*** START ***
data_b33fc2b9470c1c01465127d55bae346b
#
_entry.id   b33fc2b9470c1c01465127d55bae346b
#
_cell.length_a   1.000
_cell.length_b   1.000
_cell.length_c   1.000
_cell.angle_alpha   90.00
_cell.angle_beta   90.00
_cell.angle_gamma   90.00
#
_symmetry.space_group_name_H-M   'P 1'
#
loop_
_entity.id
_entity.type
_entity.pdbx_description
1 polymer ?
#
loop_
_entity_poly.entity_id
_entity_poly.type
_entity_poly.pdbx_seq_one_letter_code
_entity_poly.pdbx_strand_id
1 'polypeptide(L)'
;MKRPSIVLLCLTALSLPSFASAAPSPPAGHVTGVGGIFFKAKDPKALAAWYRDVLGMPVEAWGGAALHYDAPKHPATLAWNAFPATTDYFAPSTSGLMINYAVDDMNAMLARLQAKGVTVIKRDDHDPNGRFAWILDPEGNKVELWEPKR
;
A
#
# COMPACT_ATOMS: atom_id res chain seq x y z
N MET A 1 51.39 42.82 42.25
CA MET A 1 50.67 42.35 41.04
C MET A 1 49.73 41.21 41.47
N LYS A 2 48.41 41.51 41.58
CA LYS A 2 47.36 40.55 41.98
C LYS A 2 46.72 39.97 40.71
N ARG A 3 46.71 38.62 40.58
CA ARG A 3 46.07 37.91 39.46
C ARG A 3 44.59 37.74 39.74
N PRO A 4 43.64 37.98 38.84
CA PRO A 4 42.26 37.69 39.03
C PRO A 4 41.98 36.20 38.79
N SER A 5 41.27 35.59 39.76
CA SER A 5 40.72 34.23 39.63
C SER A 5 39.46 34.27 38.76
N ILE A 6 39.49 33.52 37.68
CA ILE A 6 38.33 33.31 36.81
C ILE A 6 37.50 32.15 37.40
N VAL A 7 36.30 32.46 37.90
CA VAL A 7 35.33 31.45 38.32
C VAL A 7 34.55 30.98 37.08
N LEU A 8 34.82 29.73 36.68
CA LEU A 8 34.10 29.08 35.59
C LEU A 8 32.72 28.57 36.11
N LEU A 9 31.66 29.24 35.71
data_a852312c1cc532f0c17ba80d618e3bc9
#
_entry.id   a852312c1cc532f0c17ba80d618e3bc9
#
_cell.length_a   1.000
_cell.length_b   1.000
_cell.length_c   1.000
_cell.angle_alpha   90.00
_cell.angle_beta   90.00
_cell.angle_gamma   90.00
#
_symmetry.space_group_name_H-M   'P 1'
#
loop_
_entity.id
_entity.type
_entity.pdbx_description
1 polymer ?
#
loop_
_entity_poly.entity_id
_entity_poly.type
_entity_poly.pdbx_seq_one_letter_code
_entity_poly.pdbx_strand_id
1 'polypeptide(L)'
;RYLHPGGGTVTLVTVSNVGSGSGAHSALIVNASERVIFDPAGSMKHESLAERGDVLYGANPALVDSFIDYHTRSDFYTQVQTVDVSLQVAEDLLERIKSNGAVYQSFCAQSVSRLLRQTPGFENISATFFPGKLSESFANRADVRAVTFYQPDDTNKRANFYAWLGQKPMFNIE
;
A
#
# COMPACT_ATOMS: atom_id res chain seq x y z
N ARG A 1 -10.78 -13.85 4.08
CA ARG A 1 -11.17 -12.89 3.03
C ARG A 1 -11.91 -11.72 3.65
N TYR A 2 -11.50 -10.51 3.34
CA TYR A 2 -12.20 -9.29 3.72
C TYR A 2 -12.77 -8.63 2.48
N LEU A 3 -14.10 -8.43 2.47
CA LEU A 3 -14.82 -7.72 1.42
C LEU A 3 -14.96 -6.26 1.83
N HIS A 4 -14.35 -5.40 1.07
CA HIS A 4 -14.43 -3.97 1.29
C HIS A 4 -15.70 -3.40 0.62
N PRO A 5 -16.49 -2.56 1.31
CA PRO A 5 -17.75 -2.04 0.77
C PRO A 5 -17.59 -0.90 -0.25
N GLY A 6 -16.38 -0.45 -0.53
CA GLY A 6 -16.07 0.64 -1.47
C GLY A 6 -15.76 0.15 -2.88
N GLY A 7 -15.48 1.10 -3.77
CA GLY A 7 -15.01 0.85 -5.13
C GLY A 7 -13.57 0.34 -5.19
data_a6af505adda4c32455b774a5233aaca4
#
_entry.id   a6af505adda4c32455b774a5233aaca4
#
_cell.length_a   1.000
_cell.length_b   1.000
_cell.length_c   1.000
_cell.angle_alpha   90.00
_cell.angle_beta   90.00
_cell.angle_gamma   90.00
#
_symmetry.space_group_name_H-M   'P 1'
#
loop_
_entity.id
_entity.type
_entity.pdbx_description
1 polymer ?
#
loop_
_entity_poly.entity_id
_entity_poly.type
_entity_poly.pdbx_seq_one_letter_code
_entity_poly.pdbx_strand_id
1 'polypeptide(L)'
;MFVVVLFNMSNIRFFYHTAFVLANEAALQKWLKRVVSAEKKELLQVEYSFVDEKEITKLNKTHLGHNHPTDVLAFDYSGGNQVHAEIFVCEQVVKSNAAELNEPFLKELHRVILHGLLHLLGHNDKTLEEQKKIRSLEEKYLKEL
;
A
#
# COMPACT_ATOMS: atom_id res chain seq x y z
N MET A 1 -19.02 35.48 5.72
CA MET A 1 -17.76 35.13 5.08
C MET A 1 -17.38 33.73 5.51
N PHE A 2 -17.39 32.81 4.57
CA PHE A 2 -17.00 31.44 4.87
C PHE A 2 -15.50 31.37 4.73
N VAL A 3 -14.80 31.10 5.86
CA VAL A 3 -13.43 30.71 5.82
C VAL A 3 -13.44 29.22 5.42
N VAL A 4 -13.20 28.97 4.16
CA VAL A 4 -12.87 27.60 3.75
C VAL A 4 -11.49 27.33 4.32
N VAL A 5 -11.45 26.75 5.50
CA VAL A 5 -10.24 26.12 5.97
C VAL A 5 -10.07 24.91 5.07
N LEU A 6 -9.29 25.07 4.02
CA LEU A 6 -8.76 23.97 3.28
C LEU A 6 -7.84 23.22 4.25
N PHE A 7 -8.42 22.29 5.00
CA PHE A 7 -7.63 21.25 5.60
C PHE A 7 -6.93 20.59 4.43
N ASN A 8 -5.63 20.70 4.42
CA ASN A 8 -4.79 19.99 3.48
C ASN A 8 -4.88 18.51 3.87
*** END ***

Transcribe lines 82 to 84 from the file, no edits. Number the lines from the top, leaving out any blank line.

;
A
#